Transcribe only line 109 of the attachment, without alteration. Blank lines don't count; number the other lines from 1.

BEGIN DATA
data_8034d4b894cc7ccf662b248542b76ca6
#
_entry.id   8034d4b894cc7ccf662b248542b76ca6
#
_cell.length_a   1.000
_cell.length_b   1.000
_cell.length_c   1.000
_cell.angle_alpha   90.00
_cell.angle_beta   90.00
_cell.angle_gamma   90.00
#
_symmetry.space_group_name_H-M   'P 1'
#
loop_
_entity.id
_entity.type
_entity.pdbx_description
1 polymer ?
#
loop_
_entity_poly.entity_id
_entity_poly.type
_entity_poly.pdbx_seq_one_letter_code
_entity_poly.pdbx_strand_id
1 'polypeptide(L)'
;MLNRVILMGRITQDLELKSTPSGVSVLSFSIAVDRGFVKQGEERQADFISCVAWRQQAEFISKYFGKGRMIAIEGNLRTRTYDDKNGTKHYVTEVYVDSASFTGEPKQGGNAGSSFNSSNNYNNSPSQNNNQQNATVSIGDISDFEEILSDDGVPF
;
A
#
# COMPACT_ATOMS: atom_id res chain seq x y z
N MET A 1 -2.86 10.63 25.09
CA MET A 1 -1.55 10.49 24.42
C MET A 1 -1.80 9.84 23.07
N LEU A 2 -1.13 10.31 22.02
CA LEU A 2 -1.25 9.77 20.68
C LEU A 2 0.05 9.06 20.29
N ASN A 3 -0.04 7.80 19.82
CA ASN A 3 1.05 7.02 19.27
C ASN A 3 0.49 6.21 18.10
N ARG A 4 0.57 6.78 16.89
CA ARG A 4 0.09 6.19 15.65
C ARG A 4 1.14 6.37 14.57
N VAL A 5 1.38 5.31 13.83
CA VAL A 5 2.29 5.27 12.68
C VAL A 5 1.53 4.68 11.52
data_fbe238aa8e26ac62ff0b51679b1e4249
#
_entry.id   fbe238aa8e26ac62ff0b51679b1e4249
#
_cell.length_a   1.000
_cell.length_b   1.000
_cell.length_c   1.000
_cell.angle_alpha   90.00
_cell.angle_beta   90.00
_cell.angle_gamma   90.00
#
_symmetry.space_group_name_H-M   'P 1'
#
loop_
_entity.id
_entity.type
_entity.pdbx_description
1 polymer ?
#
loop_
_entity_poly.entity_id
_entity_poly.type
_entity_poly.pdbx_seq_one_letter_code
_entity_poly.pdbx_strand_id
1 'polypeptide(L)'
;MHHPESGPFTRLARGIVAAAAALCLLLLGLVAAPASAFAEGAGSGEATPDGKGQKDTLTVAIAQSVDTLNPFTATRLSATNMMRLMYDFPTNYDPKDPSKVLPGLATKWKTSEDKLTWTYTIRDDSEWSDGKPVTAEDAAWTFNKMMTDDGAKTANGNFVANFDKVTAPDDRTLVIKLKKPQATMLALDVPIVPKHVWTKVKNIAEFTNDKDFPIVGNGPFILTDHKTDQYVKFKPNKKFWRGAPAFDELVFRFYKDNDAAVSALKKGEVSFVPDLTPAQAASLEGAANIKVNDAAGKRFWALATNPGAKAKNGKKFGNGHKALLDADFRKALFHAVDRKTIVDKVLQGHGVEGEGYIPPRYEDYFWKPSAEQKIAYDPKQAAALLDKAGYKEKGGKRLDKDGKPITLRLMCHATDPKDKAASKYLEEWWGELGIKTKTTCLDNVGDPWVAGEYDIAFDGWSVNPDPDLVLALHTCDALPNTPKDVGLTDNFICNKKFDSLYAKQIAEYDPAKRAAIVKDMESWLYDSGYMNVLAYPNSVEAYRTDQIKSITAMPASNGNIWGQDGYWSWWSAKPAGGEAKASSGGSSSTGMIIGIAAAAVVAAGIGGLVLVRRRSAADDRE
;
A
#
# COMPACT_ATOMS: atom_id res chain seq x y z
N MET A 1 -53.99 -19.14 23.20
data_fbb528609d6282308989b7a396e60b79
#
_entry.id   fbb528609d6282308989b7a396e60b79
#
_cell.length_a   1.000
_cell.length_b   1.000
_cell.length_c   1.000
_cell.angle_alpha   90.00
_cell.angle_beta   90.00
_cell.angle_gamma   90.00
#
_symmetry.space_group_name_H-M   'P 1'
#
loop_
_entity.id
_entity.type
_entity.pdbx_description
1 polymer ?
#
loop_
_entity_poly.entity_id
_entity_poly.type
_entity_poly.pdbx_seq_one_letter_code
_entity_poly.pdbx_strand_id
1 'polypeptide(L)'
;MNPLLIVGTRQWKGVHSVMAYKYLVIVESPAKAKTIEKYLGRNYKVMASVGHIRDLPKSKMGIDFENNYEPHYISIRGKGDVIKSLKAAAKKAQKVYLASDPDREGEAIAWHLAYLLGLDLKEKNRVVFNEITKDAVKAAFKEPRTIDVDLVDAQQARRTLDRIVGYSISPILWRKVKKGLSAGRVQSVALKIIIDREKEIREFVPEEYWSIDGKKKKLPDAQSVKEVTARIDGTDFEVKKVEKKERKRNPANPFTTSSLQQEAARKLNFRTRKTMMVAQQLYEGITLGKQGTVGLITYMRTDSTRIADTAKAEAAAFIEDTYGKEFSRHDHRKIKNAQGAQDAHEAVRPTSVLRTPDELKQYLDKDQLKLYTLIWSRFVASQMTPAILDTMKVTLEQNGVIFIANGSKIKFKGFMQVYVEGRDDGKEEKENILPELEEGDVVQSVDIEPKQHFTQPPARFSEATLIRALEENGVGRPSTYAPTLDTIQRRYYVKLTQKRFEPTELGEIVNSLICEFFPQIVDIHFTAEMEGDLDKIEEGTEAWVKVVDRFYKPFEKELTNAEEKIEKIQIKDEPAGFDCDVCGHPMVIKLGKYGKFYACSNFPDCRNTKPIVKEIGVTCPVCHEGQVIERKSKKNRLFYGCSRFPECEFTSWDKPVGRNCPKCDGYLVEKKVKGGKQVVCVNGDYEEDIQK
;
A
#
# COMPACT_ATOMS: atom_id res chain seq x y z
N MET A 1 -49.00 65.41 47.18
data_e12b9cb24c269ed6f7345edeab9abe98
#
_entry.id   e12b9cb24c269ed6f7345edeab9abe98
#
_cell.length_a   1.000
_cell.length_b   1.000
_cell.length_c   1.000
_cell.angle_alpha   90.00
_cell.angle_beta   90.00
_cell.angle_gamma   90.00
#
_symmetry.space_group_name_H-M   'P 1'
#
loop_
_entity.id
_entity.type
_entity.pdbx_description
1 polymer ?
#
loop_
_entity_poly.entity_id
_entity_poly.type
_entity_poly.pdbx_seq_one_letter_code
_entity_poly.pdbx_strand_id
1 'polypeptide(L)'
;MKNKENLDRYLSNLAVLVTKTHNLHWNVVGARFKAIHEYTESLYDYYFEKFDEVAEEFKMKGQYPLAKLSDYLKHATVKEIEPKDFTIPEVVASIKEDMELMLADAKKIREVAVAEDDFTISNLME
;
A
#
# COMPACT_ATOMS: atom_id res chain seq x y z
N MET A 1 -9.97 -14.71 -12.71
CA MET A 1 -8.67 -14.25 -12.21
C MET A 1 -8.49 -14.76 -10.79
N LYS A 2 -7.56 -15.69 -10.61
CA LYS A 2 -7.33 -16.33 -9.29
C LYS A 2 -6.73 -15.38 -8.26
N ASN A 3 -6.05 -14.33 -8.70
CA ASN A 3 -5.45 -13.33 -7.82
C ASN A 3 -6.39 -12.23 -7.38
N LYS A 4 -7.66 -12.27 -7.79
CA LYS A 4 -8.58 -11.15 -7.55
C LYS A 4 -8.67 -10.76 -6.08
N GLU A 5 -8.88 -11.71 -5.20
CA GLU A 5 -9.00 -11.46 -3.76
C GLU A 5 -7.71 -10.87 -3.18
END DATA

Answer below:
#